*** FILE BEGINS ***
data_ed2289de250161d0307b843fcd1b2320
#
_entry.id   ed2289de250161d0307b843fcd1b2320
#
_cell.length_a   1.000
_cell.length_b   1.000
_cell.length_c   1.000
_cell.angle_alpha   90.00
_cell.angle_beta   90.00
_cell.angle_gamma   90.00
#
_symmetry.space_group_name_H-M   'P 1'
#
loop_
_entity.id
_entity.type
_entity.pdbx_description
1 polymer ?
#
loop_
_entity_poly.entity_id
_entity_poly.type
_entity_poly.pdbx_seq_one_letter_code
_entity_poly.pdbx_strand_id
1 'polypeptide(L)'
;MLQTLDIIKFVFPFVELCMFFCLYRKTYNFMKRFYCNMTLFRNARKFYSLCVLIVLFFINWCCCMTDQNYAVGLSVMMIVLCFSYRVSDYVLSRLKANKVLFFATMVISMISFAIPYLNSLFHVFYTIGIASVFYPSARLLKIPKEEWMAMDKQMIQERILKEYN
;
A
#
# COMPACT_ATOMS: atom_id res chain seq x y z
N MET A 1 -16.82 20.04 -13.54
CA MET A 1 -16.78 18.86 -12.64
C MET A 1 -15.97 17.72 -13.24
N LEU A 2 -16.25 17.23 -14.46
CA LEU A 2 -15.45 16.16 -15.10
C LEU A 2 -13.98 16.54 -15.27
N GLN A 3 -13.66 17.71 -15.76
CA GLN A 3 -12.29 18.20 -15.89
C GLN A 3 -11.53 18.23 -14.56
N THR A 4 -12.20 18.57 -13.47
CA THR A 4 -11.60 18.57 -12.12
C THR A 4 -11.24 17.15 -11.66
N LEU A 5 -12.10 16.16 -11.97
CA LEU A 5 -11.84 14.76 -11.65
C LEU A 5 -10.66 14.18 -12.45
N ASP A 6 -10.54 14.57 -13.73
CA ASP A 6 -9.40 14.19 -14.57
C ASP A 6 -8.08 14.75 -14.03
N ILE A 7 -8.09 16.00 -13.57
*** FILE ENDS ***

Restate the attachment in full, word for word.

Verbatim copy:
data_ed2289de250161d0307b843fcd1b2320
#
_entry.id   ed2289de250161d0307b843fcd1b2320
#
_cell.length_a   1.000
_cell.length_b   1.000
_cell.length_c   1.000
_cell.angle_alpha   90.00
_cell.angle_beta   90.00
_cell.angle_gamma   90.00
#
_symmetry.space_group_name_H-M   'P 1'
#
loop_
_entity.id
_entity.type
_entity.pdbx_description
1 polymer ?
#
loop_
_entity_poly.entity_id
_entity_poly.type
_entity_poly.pdbx_seq_one_letter_code
_entity_poly.pdbx_strand_id
1 'polypeptide(L)'
;MLQTLDIIKFVFPFVELCMFFCLYRKTYNFMKRFYCNMTLFRNARKFYSLCVLIVLFFINWCCCMTDQNYAVGLSVMMIVLCFSYRVSDYVLSRLKANKVLFFATMVISMISFAIPYLNSLFHVFYTIGIASVFYPSARLLKIPKEEWMAMDKQMIQERILKEYN
;
A
#
# COMPACT_ATOMS: atom_id res chain seq x y z
N MET A 1 -16.82 20.04 -13.54
CA MET A 1 -16.78 18.86 -12.64
C MET A 1 -15.97 17.72 -13.24
N LEU A 2 -16.25 17.23 -14.46
CA LEU A 2 -15.45 16.16 -15.10
C LEU A 2 -13.98 16.54 -15.27
N GLN A 3 -13.66 17.71 -15.76
CA GLN A 3 -12.29 18.20 -15.89
C GLN A 3 -11.53 18.23 -14.56
N THR A 4 -12.20 18.57 -13.47
CA THR A 4 -11.60 18.57 -12.12
C THR A 4 -11.24 17.15 -11.66
N LEU A 5 -12.10 16.16 -11.97
CA LEU A 5 -11.84 14.76 -11.65
C LEU A 5 -10.66 14.18 -12.45
N ASP A 6 -10.54 14.57 -13.73
CA ASP A 6 -9.40 14.19 -14.57
C ASP A 6 -8.08 14.75 -14.03
N ILE A 7 -8.09 16.00 -13.57